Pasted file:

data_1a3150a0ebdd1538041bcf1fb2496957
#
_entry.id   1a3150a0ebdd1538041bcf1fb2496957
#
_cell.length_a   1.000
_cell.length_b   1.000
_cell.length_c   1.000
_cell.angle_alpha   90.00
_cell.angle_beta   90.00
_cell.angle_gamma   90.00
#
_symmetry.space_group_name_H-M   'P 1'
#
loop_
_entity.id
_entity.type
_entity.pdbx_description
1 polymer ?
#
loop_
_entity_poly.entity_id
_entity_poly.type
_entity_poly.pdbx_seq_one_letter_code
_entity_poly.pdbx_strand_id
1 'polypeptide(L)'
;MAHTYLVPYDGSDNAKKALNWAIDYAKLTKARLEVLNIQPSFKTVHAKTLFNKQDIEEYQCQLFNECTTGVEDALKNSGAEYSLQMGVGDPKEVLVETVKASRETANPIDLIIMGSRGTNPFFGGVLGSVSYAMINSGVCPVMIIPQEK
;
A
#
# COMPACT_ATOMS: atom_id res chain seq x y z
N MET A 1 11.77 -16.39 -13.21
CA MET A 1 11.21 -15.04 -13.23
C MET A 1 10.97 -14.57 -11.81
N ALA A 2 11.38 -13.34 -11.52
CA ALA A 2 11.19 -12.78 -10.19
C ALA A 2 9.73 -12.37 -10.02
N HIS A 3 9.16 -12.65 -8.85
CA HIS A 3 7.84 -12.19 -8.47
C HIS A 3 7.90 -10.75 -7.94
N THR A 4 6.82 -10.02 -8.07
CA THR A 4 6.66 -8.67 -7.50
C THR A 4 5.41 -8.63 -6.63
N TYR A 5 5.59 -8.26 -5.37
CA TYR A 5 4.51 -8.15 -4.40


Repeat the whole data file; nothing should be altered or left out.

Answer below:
data_1a3150a0ebdd1538041bcf1fb2496957
#
_entry.id   1a3150a0ebdd1538041bcf1fb2496957
#
_cell.length_a   1.000
_cell.length_b   1.000
_cell.length_c   1.000
_cell.angle_alpha   90.00
_cell.angle_beta   90.00
_cell.angle_gamma   90.00
#
_symmetry.space_group_name_H-M   'P 1'
#
loop_
_entity.id
_entity.type
_entity.pdbx_description
1 polymer ?
#
loop_
_entity_poly.entity_id
_entity_poly.type
_entity_poly.pdbx_seq_one_letter_code
_entity_poly.pdbx_strand_id
1 'polypeptide(L)'
;MAHTYLVPYDGSDNAKKALNWAIDYAKLTKARLEVLNIQPSFKTVHAKTLFNKQDIEEYQCQLFNECTTGVEDALKNSGAEYSLQMGVGDPKEVLVETVKASRETANPIDLIIMGSRGTNPFFGGVLGSVSYAMINSGVCPVMIIPQEK
;
A
#
# COMPACT_ATOMS: atom_id res chain seq x y z
N MET A 1 11.77 -16.39 -13.21
CA MET A 1 11.21 -15.04 -13.23
C MET A 1 10.97 -14.57 -11.81
N ALA A 2 11.38 -13.34 -11.52
CA ALA A 2 11.19 -12.78 -10.19
C ALA A 2 9.73 -12.37 -10.02
N HIS A 3 9.16 -12.65 -8.85
CA HIS A 3 7.84 -12.19 -8.47
C HIS A 3 7.90 -10.75 -7.94
N THR A 4 6.82 -10.02 -8.07
CA THR A 4 6.66 -8.67 -7.50
C THR A 4 5.41 -8.63 -6.63
N TYR A 5 5.59 -8.26 -5.37
CA TYR A 5 4.51 -8.15 -4.40